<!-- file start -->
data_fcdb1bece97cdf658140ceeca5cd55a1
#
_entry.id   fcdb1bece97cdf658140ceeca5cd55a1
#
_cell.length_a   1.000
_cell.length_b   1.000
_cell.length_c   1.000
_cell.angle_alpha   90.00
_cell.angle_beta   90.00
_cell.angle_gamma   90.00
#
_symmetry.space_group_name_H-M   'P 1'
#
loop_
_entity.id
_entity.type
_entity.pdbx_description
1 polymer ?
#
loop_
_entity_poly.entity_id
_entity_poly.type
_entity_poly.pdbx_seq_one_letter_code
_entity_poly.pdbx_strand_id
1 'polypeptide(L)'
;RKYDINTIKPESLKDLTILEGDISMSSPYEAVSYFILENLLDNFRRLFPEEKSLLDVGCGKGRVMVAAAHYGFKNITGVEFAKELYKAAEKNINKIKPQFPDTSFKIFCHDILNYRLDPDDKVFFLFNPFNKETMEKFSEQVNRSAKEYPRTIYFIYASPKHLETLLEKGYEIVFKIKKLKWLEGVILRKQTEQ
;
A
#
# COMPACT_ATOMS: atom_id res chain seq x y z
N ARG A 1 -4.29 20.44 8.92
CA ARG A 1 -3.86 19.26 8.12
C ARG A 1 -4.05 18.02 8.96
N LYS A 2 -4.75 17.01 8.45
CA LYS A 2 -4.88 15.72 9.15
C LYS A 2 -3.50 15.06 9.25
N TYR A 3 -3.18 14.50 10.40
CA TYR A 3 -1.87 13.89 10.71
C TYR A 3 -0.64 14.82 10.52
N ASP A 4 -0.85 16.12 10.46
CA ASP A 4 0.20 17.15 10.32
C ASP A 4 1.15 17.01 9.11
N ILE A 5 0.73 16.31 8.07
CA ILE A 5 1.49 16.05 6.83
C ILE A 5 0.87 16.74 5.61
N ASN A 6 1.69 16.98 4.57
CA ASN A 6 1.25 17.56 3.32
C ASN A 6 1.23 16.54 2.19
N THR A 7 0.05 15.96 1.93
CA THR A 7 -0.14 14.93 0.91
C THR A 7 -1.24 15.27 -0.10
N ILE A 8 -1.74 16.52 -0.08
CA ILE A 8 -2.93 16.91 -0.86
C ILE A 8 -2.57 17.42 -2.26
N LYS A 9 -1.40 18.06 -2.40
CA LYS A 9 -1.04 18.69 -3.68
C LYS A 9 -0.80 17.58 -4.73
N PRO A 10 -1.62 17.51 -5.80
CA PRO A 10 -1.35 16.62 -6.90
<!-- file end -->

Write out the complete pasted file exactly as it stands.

data_fcdb1bece97cdf658140ceeca5cd55a1
#
_entry.id   fcdb1bece97cdf658140ceeca5cd55a1
#
_cell.length_a   1.000
_cell.length_b   1.000
_cell.length_c   1.000
_cell.angle_alpha   90.00
_cell.angle_beta   90.00
_cell.angle_gamma   90.00
#
_symmetry.space_group_name_H-M   'P 1'
#
loop_
_entity.id
_entity.type
_entity.pdbx_description
1 polymer ?
#
loop_
_entity_poly.entity_id
_entity_poly.type
_entity_poly.pdbx_seq_one_letter_code
_entity_poly.pdbx_strand_id
1 'polypeptide(L)'
;RKYDINTIKPESLKDLTILEGDISMSSPYEAVSYFILENLLDNFRRLFPEEKSLLDVGCGKGRVMVAAAHYGFKNITGVEFAKELYKAAEKNINKIKPQFPDTSFKIFCHDILNYRLDPDDKVFFLFNPFNKETMEKFSEQVNRSAKEYPRTIYFIYASPKHLETLLEKGYEIVFKIKKLKWLEGVILRKQTEQ
;
A
#
# COMPACT_ATOMS: atom_id res chain seq x y z
N ARG A 1 -4.29 20.44 8.92
CA ARG A 1 -3.86 19.26 8.12
C ARG A 1 -4.05 18.02 8.96
N LYS A 2 -4.75 17.01 8.45
CA LYS A 2 -4.88 15.72 9.15
C LYS A 2 -3.50 15.06 9.25
N TYR A 3 -3.18 14.50 10.40
CA TYR A 3 -1.87 13.89 10.71
C TYR A 3 -0.64 14.82 10.52
N ASP A 4 -0.85 16.12 10.46
CA ASP A 4 0.20 17.15 10.32
C ASP A 4 1.15 17.01 9.11
N ILE A 5 0.73 16.31 8.07
CA ILE A 5 1.49 16.05 6.83
C ILE A 5 0.87 16.74 5.61
N ASN A 6 1.69 16.98 4.57
CA ASN A 6 1.25 17.56 3.32
C ASN A 6 1.23 16.54 2.19
N THR A 7 0.05 15.96 1.93
CA THR A 7 -0.14 14.93 0.91
C THR A 7 -1.24 15.27 -0.10
N ILE A 8 -1.74 16.52 -0.08
CA ILE A 8 -2.93 16.91 -0.86
C ILE A 8 -2.57 17.42 -2.26
N LYS A 9 -1.40 18.06 -2.40
CA LYS A 9 -1.04 18.69 -3.68
C LYS A 9 -0.80 17.58 -4.73
N PRO A 10 -1.62 17.51 -5.80
CA PRO A 10 -1.35 16.62 -6.90